The American Salvage Association (ASA) is pleased with the announcement on December 30 that the United States Coast Guard's Marine Salvage and Firefighting Regulations have been posted for public inspection and were published on December 31st in the Federal Register.
The long-awaited marine salvage and firefighting regulations are expected to go into effect within 30 days of their publication and will provide for the customary 18-month period for compliance. The regulations, called for in the Oil Pollution Act of 1990 after the Exxon Valdez casualty, are more important now than ever before as the nation faces the threat of terrorist incidents in the marine transport sector, be they in ports, terminals or aboard ships as well as the recent impacts on the marine community resulting from severe weather. While government has been working to prevent terrorist incidents from occurring, an efficient, professional, specialized response capability for marine disasters is required.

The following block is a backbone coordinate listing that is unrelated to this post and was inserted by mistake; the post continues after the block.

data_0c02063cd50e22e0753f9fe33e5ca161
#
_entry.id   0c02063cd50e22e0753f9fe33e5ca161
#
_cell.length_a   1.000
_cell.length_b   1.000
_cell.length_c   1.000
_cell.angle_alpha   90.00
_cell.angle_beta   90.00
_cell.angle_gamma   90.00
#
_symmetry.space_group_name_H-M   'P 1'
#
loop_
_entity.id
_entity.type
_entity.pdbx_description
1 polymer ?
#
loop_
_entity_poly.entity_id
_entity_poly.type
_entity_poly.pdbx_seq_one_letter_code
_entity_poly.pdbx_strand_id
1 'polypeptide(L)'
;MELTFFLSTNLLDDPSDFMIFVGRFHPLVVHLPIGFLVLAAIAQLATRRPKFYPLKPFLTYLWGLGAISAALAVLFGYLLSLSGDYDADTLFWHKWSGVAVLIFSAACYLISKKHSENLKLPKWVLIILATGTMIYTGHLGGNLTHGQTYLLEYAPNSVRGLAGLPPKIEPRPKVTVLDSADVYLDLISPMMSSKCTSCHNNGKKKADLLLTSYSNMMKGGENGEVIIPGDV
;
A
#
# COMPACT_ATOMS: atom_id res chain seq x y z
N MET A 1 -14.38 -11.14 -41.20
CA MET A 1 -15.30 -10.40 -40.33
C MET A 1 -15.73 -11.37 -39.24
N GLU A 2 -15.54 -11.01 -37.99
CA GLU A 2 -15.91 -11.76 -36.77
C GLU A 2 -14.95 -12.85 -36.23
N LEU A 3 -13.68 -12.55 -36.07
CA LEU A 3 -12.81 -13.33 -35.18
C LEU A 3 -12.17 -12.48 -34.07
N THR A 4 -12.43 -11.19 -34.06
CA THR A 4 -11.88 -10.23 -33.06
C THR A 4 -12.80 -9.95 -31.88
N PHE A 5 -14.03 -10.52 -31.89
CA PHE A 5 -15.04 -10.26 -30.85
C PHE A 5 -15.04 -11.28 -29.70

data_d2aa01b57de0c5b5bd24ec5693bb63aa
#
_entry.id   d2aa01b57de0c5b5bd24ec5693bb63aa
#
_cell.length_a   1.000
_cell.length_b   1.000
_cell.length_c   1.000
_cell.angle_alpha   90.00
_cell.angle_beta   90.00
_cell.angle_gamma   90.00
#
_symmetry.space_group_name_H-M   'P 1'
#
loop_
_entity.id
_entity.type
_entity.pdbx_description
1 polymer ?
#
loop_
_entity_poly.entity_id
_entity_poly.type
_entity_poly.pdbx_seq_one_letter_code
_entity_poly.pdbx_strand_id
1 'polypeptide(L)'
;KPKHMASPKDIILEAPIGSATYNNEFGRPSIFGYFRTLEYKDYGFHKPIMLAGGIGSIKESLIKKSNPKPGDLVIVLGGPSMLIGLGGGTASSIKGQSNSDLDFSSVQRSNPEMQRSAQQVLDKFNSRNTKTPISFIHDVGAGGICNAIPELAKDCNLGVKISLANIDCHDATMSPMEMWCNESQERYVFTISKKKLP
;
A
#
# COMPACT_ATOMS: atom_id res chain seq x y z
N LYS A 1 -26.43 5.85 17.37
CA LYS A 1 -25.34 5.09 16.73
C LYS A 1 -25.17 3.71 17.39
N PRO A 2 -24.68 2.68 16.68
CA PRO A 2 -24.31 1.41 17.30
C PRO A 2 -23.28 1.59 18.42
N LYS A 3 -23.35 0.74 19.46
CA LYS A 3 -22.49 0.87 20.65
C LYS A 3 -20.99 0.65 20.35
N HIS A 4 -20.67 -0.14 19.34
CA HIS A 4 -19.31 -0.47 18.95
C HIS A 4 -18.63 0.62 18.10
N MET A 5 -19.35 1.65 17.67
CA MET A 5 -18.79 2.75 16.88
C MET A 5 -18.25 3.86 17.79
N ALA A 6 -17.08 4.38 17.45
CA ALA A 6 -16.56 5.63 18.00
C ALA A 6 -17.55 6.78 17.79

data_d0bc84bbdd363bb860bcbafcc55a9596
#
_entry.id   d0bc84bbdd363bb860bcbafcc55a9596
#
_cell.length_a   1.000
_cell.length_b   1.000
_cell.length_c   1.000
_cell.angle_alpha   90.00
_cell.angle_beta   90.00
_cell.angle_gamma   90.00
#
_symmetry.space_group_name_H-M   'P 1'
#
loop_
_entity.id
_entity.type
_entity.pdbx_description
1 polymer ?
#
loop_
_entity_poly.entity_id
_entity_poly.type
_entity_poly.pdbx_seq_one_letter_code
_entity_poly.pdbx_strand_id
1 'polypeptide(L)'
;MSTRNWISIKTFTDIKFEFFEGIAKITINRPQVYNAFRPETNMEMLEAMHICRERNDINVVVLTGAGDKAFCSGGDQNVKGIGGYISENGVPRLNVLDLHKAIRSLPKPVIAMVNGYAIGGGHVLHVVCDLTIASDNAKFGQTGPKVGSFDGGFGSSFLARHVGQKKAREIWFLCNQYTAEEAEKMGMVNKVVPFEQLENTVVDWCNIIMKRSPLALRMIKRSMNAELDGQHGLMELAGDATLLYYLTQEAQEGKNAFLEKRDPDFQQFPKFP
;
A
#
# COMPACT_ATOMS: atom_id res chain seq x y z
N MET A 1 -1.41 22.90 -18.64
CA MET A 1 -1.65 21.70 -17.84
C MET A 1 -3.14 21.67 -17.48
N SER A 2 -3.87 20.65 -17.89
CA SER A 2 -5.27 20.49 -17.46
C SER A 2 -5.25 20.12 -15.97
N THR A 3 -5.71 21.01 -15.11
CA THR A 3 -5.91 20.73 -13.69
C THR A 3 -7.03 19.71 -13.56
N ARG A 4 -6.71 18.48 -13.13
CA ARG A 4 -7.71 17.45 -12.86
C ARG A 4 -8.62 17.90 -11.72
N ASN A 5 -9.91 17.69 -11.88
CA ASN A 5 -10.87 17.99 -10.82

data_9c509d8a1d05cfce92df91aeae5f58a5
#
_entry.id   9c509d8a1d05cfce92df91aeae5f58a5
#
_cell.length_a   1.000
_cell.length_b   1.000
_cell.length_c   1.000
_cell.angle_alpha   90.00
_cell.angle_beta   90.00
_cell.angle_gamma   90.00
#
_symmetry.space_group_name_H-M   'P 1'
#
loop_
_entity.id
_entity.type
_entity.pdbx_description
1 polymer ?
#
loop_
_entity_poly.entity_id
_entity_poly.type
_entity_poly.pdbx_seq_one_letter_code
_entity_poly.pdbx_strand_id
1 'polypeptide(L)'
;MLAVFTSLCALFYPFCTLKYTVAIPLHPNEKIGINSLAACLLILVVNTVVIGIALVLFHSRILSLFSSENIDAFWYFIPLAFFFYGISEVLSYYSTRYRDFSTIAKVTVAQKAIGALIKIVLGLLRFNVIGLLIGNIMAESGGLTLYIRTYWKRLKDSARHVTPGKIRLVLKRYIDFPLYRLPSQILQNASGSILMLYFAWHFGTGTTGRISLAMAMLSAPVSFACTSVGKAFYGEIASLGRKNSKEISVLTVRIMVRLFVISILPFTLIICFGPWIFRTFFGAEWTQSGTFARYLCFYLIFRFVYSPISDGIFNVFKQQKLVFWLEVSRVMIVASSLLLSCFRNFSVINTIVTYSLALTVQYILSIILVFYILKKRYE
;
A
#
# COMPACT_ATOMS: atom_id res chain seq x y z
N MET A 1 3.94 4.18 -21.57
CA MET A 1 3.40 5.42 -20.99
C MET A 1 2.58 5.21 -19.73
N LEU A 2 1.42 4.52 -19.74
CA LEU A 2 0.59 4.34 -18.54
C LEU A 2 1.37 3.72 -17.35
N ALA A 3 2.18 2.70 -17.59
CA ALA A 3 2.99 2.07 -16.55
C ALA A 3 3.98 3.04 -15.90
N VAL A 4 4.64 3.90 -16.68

Professional marine salvors often serve as first responders at the time of marine incidents, working quickly to minimize damage and expedite recovery. By promulgating these critically important regulations, the U.S. Coast Guard would not only improve the nation’s marine environmental protection capability, it would also improve the nation’s homeland security and terrorist response capabilities.
ASA expressed its gratitude for the hard work in seeing these regulations come to fruition of ASA past presidents J. Arnold Witte, Richard Fairbanks, George Wittich and John A. Witte; Jr., along with the actions of Admiral Thad Allen and RADM Brian Salerno, USCG. "We are so pleased with the announcement of the promulgation of the salvage and firefighting regulations," said John A Witte, Jr., ASA President. "These regulations will go a long way toward ensuring that the nation is ready and has the capability to respond to accidental or terrorist events in the marine sector that require a professional salvage response."